Spawn: You know Jeeves, I’m no fortune teller, but I foresee someone getting a Christmas bonus very early this year…

…Is it bad that I referred to him as “Spawn”? Only time will tell.
(See that reference to Ethan Samuel? See what I did there?)

In case you were worried about this story having a moral:
I hauled a bookshelf into our apartment from the streets the other day.

        And yes, I say “the streets” like I'm Channing Tatum in Step Up, and I don’t see it as misleading, because said bookshelf was literally in the back of an alley.

        Looking back, I’m not even entirely sure how I got it into (Carolyn’s) car by myself, but I just couldn’t bring myself to talk her into schlepping along on another one of my (questionable) furniture junkets.

        I’m mostly glad that no one saw me. Not because I was doing anything shady, but because it always makes for such an unfortunate social situation. Obviously one does not merely saunter around, seeking situations in which they might lend a hand (Well, maybe the Spawn does… Then again: he probably pays people to do that…) so if they offer to help you out, it’s because they’ve stopped whatever they’re doing. Which is great. But I don’t wanna make anyone stop what they’re doing to help me lift a bookshelf (that may or may not have been sitting in dog crap) into the car.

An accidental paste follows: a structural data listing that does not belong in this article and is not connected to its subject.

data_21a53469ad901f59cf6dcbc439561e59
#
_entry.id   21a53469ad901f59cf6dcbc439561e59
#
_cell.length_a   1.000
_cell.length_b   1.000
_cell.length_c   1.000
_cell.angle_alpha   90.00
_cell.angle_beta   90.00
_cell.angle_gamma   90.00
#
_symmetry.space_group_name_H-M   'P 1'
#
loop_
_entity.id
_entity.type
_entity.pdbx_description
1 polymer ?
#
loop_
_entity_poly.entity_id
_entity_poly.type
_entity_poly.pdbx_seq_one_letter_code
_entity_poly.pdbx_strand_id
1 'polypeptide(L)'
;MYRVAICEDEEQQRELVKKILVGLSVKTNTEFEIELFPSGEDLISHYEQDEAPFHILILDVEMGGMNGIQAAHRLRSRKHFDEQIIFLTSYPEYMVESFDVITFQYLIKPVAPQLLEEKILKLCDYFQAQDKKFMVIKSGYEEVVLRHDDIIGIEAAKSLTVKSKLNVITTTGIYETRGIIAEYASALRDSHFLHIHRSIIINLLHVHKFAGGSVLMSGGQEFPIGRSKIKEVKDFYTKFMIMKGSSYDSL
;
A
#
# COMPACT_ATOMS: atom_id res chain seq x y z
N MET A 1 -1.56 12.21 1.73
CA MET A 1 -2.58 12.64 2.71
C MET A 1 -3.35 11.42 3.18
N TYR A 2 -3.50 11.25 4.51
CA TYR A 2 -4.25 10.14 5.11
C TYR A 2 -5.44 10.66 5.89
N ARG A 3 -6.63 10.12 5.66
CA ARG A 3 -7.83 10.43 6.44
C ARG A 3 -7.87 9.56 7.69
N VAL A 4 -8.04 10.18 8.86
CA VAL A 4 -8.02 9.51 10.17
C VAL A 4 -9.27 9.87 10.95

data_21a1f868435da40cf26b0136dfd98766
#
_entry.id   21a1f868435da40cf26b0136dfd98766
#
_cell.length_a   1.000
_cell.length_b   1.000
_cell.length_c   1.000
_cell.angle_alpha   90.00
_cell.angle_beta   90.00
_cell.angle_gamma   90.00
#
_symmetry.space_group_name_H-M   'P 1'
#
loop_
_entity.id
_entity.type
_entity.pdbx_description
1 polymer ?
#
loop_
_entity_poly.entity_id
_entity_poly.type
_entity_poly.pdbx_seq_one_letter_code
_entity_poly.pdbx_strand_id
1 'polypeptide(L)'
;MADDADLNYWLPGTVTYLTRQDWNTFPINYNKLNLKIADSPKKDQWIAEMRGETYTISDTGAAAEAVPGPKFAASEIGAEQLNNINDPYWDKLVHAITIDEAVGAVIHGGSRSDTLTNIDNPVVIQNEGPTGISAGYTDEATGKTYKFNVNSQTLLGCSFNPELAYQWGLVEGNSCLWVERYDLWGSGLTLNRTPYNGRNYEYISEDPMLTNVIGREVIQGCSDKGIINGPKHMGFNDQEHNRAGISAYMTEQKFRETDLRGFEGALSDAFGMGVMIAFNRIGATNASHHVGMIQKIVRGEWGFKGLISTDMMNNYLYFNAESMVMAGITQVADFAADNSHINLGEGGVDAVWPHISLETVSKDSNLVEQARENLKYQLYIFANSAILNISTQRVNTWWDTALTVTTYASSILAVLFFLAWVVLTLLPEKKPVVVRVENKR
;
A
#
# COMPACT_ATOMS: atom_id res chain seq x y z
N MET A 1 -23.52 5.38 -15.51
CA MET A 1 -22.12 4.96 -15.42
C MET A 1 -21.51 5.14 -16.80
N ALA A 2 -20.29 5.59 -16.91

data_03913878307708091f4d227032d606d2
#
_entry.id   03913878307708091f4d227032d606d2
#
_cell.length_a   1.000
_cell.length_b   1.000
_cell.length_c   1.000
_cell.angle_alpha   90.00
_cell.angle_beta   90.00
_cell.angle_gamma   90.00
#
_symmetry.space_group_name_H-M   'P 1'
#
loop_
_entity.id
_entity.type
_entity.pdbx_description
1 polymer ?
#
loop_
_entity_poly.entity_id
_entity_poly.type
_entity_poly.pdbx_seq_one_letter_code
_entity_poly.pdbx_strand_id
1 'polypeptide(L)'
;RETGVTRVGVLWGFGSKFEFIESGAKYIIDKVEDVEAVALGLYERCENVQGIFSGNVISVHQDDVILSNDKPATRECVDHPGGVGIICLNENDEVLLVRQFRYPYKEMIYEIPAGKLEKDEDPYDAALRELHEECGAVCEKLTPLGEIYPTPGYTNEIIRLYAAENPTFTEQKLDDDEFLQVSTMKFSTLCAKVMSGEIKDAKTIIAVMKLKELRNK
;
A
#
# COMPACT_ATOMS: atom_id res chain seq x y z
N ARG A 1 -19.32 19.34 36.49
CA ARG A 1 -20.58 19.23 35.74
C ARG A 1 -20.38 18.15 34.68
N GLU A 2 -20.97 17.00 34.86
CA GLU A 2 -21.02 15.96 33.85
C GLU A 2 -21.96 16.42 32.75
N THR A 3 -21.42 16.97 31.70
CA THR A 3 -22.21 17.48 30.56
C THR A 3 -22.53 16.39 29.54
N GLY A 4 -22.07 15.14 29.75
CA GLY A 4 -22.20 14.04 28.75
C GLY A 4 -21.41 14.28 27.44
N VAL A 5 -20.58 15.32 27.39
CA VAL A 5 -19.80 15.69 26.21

Because even though this place is filled with Yankees and Hippies, it’s not like one can casually pass me by and nod politely before continuing on: there is nothing about Grace getting a bookshelf into a car that is “easy.” And it certainly doesn't look that way, so if someone passed me by, they’d probably feel compelled to offer help.
        Even if I turn said down said offer of help, in these situations, I apparently look so pathetic that the poor bystander is beyond obligated to essay their assistance. (Alright, ok fine, I admit: maybe this wasn't my first time lugging something off of the street by myself.)
        And then, this means that while we’re both grunting in an effort to shove the thing in the car, I’ll feel pressured to offer some kind- any kind of disclaimer, to insist that I’m not a Street Rat.
        And for those of you who have yet to get a bookshelf in a car, there’s not a big window of time to successfully spit out the entirety of that disclaimer, even when you’re as brief as a one Grace Douglas.